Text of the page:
This is very much the heart of the violin cycle. It is, at first glance, the simplest. The C minor Largo demonstrates Telemann’s genius with almost no material. The ‘empty’ spaces in this movement are not ‘fermatas’, but rhythmically notated silences. The final presto shows how little can be said, with élan, the complete opposite of the depths plumbed by the previous movement: ‘Glissez, n’appuyez pas’…
Fantasia 7 E flat Major
Day 8 28 12 14 E Major
No 8. E Major (Piacevolmente, Spirituoso, Allegro)
Telemann shows his command of the virtuoso techniques of his day. He avoids high registers, perhaps evidencing a relaxed hold of the violin, or just reflecting the domestic context and intention of the set. I can attest from happy experience that it is more suited for performance, ‘at table’, then a lot of contemporaneous music which does not invite the listener in close. Fantasy 7 offers a variety of sophisticated bowing techniques, ‘parlando’ up-bow staccato, alternating ‘stabbed’ notes and lyrical slurs, swirling runs in triplets and 32nd notes, ‘bariolage’, ‘leaping’ gestures across the violin. Telemann seems more disposed than his contemporaries to use a rich varieties of techniques in a small timeframe.
Fantasia 8 E Major
I would like to thank the poet Guy Gallo for inspiring this project. Over the years, he brought be back, again and again, to the enchantment that he found in the Telemann violin Fantasies, and argued that I should return to them, older (if not wiser). His lyrical voice, and sense of the divine in the quotidian has been in my mind and heart through the whole process.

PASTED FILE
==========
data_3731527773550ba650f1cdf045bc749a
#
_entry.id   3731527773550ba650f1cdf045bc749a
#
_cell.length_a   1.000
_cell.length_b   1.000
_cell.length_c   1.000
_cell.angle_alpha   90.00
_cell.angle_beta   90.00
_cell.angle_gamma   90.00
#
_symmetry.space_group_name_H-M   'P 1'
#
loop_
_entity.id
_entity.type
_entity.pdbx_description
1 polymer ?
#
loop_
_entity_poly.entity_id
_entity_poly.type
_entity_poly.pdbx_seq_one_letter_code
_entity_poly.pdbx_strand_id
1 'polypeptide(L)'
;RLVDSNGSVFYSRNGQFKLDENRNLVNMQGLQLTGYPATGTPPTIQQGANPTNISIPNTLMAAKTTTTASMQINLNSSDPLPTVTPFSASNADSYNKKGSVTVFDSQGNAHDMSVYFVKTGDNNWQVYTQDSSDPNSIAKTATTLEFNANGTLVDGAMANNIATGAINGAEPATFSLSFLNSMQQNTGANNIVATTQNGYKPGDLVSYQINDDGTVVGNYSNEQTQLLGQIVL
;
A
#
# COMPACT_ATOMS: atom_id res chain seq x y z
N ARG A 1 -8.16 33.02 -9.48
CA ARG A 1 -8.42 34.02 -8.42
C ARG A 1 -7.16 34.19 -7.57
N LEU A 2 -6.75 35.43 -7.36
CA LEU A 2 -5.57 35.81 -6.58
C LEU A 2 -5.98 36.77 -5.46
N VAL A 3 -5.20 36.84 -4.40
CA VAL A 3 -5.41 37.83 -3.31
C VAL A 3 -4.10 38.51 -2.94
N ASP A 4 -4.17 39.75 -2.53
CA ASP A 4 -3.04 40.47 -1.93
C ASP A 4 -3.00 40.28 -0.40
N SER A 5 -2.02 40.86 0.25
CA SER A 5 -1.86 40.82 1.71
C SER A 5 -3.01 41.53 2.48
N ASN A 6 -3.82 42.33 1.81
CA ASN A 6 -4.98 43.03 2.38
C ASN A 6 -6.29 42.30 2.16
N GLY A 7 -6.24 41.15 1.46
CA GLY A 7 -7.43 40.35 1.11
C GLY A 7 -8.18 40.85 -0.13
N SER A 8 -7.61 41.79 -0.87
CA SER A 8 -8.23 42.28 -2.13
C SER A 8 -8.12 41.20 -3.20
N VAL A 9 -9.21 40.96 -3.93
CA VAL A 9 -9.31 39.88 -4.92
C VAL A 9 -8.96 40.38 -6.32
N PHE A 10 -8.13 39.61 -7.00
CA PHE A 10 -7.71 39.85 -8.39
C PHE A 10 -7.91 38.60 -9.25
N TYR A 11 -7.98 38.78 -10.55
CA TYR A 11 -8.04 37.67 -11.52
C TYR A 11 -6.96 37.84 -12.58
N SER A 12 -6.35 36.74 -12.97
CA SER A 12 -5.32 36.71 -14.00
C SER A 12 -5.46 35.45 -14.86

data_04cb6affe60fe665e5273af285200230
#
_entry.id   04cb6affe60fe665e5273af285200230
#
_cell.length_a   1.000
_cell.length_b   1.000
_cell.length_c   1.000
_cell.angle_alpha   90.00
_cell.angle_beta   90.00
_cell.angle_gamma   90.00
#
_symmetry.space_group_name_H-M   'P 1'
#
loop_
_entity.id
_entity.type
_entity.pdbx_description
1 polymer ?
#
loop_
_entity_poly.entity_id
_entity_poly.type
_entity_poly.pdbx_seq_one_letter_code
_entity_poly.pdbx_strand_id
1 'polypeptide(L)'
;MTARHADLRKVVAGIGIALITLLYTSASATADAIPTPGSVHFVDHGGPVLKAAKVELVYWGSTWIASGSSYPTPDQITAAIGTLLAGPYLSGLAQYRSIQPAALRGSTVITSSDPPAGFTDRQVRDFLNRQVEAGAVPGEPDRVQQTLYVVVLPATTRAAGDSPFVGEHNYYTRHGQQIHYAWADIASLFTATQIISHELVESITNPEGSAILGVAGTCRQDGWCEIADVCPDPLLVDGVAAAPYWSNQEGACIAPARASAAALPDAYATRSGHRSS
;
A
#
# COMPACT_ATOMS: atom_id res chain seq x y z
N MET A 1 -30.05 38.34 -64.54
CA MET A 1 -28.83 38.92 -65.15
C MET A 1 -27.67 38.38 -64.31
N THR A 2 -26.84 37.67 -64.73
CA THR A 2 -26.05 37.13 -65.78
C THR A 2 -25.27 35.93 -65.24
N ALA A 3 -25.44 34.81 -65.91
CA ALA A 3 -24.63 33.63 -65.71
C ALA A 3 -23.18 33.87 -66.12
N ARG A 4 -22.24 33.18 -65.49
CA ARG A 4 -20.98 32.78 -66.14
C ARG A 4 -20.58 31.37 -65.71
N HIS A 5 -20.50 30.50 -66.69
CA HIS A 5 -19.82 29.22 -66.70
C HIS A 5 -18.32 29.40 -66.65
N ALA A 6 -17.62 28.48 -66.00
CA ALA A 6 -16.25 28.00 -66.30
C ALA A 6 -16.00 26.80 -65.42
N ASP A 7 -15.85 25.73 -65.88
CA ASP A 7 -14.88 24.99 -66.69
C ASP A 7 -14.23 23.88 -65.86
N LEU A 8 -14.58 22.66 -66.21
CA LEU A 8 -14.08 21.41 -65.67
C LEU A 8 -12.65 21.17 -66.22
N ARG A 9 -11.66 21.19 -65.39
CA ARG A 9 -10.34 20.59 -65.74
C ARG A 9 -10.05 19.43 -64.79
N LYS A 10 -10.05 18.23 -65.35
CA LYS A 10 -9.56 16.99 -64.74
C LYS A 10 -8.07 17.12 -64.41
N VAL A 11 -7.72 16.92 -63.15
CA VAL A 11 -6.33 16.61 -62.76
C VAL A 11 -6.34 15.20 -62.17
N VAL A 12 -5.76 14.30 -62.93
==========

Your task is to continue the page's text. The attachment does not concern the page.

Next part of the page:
A note on the Violin by Luthier David Rattray
During my time as Instrument Curator at the Academy I welcomed many violin making students from around the world to view the treasures of the collection. The reaction to these works was interesting to observe. The Stradivari’s were greeted with voices of excitement and wide eyed reverence, Guarneri’s with nervous chuckles and often an element of bewilderment, however on presenting an Andrea Amati violin the room would fall silent, this shared experience of being in the presence of something akin to the luthier’s ‘Holy Grail was a privilege and honour.